by Darrel Cline (darrelcline biblical-thinking.org)
Chapter # 2 Paragraph # 2 Study # 12 September 4, 2011 Dayton, Texas
20 I am crucified with Christ: nevertheless I live; yet not I, but Christ liveth in me: and the life which I now live in the flesh I live by the faith of the Son of God, who loved me, and gave himself for me.
21 I do not frustrate the grace of God: for if righteousness come by the law, then Christ is dead in vain.
1901 ASV Translation:
20 I have been crucified with Christ; and it is no longer I that live, but Christ living in me: and that life which I now live in the flesh I live in faith, the faith which is in the Son of God, who loved me, and gave himself up for me.
21 I do not make void the grace of God: for if righteousness is through the law, then Christ died for nought.
I. Paul's Response to Hypocrisy.
A. He "saw" that their behavior and the Gospel were in opposition.
B. He "said" to Cephas in the presence of all... . Paul determined to address the problem in public because it was not only a distortion of the Gospel, it was also a public humiliation for all of the Gentile brethren.
1. If you, being a Jew, are living in the manner of a Gentile and not in the manner of a Jew, how do you compel the Gentiles to live as Jews? [See the Study Notes for July 3, 2011(097)].
2. We [are] by nature "Jews" and not "sinners" from among the nations [See Study Notes for July 10, 2011(099)].
3. But knowing that a man is not justified by works of the Law, but by faith of Jesus Christ... [See Study Notes for July 17, 2011(101)].
4. ...even we believed into Christ Jesus in order that we might be justified by faith of Christ and not by works of law... [See Study Notes for July 31, 2011(103)].
5. ...because by works of law shall no flesh be justified [See Study Notes for July 31, 2011(103)].
6. Now, if seeking to be justified in Christ we are found also ourselves sinners, do we conclude that Christ [is] a servant of sin? Absolutely not [See Study Notes for Aug. 7, 2011(105)].
7. If I build again what things I destroyed, I establish myself as a transgressor [See Study Notes for Aug. 14, 2011(107)].
8. For I through law died to law in order that I might live to/for God [See Study Notes for Aug. 21, 2011(109)].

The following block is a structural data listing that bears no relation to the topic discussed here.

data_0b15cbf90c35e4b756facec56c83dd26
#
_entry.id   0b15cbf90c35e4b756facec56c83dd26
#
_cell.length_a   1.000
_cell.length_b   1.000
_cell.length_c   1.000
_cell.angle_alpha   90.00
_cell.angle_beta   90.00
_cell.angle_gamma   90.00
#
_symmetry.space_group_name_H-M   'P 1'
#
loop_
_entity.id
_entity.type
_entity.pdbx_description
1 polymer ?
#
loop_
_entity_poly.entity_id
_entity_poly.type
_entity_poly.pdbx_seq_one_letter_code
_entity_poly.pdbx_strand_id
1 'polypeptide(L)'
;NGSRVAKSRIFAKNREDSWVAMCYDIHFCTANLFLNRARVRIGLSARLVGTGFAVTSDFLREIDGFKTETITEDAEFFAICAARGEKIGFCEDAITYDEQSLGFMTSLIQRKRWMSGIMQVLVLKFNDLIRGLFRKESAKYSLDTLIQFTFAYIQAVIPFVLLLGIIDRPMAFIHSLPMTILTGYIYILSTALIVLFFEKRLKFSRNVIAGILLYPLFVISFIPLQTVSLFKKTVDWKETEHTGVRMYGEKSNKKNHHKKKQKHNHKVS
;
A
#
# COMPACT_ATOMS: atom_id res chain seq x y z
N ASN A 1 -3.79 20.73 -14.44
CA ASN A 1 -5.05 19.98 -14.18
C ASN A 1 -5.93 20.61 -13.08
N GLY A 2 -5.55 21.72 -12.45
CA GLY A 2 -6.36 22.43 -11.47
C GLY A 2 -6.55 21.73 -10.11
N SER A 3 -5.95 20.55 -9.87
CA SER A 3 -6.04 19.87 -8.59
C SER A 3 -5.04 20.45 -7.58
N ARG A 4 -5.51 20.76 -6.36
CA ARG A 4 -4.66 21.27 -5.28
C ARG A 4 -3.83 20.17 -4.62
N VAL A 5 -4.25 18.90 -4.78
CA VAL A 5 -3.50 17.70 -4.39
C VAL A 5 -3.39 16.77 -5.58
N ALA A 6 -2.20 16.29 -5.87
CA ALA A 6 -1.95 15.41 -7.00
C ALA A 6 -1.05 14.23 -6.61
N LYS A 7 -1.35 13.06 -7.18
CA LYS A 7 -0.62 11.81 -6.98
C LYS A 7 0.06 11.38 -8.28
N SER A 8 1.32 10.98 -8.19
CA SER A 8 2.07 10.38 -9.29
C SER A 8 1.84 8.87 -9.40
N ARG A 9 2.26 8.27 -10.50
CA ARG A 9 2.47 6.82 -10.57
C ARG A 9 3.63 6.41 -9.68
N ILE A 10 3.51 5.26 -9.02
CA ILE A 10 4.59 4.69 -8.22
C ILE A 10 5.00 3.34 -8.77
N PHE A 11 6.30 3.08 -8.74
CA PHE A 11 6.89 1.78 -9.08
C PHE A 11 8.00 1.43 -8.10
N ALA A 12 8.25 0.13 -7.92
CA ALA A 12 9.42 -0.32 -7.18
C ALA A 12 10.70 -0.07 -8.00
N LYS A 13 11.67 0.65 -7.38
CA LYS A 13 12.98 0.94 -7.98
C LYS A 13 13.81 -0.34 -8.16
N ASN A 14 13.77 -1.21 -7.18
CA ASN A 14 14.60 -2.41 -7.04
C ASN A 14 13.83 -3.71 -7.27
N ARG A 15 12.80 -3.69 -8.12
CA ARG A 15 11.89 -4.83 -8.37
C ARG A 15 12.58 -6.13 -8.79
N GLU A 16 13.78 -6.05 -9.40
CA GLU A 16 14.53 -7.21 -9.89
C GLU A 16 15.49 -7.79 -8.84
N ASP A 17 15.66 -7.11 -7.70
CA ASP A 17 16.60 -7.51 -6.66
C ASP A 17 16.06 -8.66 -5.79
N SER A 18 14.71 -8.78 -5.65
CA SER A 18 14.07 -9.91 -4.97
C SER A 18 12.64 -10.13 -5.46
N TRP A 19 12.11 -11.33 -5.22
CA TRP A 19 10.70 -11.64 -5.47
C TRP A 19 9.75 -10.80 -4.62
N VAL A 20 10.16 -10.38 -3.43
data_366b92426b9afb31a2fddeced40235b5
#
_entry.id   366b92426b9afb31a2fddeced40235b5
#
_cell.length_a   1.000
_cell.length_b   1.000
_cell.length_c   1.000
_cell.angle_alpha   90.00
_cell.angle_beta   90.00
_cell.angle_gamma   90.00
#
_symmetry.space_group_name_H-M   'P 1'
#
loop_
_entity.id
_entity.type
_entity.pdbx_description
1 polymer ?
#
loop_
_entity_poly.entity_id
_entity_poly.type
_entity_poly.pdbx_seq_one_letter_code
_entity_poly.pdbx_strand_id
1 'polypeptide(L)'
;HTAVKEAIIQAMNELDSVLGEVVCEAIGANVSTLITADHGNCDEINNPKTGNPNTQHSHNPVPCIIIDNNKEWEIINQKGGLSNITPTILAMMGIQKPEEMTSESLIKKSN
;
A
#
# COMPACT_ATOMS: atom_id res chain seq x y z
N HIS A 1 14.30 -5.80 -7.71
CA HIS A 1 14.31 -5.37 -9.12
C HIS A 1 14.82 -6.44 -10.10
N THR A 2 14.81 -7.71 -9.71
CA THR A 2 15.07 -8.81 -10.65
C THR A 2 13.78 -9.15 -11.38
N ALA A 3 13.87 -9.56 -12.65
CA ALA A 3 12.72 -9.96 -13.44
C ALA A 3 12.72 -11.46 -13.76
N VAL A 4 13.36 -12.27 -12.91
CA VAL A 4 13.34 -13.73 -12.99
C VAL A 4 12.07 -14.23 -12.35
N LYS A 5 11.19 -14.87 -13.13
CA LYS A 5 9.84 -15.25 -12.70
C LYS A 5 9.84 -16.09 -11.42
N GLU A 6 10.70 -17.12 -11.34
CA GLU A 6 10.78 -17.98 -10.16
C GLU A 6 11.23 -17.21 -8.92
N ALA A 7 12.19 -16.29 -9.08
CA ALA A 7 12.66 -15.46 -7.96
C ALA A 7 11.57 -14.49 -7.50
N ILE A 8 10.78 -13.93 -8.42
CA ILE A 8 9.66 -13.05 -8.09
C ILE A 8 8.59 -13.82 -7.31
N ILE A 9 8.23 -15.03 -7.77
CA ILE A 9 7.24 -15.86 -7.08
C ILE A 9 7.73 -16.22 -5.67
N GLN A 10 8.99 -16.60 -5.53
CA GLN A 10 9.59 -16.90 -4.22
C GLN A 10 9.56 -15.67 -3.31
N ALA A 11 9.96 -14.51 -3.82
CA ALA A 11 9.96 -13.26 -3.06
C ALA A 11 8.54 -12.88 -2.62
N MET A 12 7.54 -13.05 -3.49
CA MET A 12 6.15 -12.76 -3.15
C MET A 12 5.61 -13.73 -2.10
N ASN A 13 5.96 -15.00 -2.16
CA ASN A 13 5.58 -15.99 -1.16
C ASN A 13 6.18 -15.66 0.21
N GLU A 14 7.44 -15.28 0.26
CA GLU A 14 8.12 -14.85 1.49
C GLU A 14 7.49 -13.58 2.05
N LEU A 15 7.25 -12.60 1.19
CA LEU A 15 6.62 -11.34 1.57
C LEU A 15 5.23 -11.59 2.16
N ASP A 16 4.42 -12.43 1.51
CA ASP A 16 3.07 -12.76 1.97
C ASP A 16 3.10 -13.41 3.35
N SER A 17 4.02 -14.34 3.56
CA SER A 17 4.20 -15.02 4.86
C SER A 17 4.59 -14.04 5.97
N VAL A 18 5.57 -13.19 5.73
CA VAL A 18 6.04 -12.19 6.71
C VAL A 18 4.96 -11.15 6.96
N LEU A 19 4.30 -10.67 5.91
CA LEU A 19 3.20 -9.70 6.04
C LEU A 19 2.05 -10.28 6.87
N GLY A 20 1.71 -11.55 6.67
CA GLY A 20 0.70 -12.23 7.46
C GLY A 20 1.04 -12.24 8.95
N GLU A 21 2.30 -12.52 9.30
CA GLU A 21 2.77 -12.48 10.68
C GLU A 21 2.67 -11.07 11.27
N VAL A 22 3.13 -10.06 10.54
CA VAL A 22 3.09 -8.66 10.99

9. I have been crucified with Christ; I live but no longer [as] I, but Christ lives in me ... [See Study Notes for Aug. 28, 2011(111)].
10. The "now life" that I am living in the flesh...
a. Even though Paul makes the primary point that "Christ lives in me", he also deals frankly and faithfully with the fact that the present "in flesh" reality does not line up with that primary point in many ways that men expect.
1) Just as soon as someone says "Christ lives in me", men begin to "expect" perfection from the one making the claim. This is not an altogether faulty reaction because Paul made the claim in the face of the hypocrisy of Cephas and his ilk -- implying that the presence of Christ "in" Cephas should have made a difference that would have restrained him from being a fearful hypocrite. But, since Paul, himself, wrote that he "had not already attained" or "were already perfect" (Philippians 3:12), there, obviously, have to be some realities in place that keep the indwelling Christ from perfect outward manifestation. Thus, the same man who put forward the "Christ lives in me" reality also put forward the "in flesh" reality.
2) The issue of the "in flesh" reality is this: though "perfection" is not promised or implied by Christ's presence, some level of Christ-expression is.
a) The production of an inerrant revelation in words (Holy Scripture) is a direct outworking of Christ's presence "in" the writers that was "perfect" in its particular manifestation (theological writings).
b) John's claim is that any time Christ is effective in being the power behind the body, the result is "sinless" (1 John 3:9).
b. At issue: the limitations that "flesh" puts upon the outward manifestation of Christ.
1) To what degree is Christ "incapable" of manifesting Himself through the bodies of those in whom He dwells?
2) Paul's answer: to the degree that "I" believe Him in the particulars.
a) The issue is "degree" and the problem is "faith".
b) The facts regarding "faith" come directly into play at this point.
i. A comparison of the "faith" of those to whom it is attributed in the Bible is a revealing study because it shows how much, and how little, the outward behavior is affected. At issue here is this reality: "little" or "great" faith determines just how much of a person's behavior is affected.
ii. Also, however, this reality surfaces: the actual result of "faith" is totally independent of the issue of "little/great". God responds without regard for how "developed" the "faith" happens to be.
iii. Thirdly, when it is "faith" that is exercised, the "believer" is driven beyond all limitations to act according to the "belief".
iv. Fourthly, many of the "behaviors" that are connected to the "drivenness" of the individual who "believes" are illegitimate because they are not controlled by "faith". In other words, no particular, individual, action can exist outside of many other attendant actions and, for Christ to be clearly seen, many of the attendant actions must also be controlled by "faith". When they are not, the result is a given in terms of God taking action to fulfill the thing believed, but the result is clouded in terms of Christ being seen clearly.
3) The conclusion: just as there are only three "basic colors" from which all other colors arise, so are there only three basic motivations from which all "intentions" arise. The problem is here: it is exceedingly difficult to identify and remove the myriad of involved aspects of highly "colored" intentions. As long as those aspects survive, the picture of Christ manifest from the body will be murky.